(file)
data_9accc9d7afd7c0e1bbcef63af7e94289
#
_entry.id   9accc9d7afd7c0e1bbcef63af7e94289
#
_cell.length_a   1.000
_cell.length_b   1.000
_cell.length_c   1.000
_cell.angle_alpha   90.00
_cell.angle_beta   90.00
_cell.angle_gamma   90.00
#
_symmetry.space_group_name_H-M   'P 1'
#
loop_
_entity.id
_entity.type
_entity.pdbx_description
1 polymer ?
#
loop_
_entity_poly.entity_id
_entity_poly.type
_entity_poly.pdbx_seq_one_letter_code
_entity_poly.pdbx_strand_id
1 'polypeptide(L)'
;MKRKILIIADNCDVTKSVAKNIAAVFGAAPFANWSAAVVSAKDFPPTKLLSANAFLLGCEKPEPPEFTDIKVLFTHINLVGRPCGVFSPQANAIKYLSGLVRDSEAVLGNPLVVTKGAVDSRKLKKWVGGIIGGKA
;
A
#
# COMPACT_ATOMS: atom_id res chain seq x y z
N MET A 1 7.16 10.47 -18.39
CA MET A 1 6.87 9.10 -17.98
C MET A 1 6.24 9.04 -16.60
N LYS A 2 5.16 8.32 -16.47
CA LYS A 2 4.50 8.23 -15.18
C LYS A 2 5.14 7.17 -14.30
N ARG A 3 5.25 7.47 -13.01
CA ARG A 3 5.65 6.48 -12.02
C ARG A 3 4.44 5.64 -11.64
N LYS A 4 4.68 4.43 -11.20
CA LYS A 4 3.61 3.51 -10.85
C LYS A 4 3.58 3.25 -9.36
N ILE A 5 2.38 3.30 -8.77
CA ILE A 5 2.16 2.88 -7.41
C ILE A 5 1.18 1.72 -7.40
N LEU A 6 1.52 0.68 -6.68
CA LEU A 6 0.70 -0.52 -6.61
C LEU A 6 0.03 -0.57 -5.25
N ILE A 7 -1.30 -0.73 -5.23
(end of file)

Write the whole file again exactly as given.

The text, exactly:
data_9accc9d7afd7c0e1bbcef63af7e94289
#
_entry.id   9accc9d7afd7c0e1bbcef63af7e94289
#
_cell.length_a   1.000
_cell.length_b   1.000
_cell.length_c   1.000
_cell.angle_alpha   90.00
_cell.angle_beta   90.00
_cell.angle_gamma   90.00
#
_symmetry.space_group_name_H-M   'P 1'
#
loop_
_entity.id
_entity.type
_entity.pdbx_description
1 polymer ?
#
loop_
_entity_poly.entity_id
_entity_poly.type
_entity_poly.pdbx_seq_one_letter_code
_entity_poly.pdbx_strand_id
1 'polypeptide(L)'
;MKRKILIIADNCDVTKSVAKNIAAVFGAAPFANWSAAVVSAKDFPPTKLLSANAFLLGCEKPEPPEFTDIKVLFTHINLVGRPCGVFSPQANAIKYLSGLVRDSEAVLGNPLVVTKGAVDSRKLKKWVGGIIGGKA
;
A
#
# COMPACT_ATOMS: atom_id res chain seq x y z
N MET A 1 7.16 10.47 -18.39
CA MET A 1 6.87 9.10 -17.98
C MET A 1 6.24 9.04 -16.60
N LYS A 2 5.16 8.32 -16.47
CA LYS A 2 4.50 8.23 -15.18
C LYS A 2 5.14 7.17 -14.30
N ARG A 3 5.25 7.47 -13.01
CA ARG A 3 5.65 6.48 -12.02
C ARG A 3 4.44 5.64 -11.64
N LYS A 4 4.68 4.43 -11.20
CA LYS A 4 3.61 3.51 -10.85
C LYS A 4 3.58 3.25 -9.36
N ILE A 5 2.38 3.30 -8.77
CA ILE A 5 2.16 2.88 -7.41
C ILE A 5 1.18 1.72 -7.40
N LEU A 6 1.52 0.68 -6.68
CA LEU A 6 0.70 -0.52 -6.61
C LEU A 6 0.03 -0.57 -5.25
N ILE A 7 -1.30 -0.73 -5.23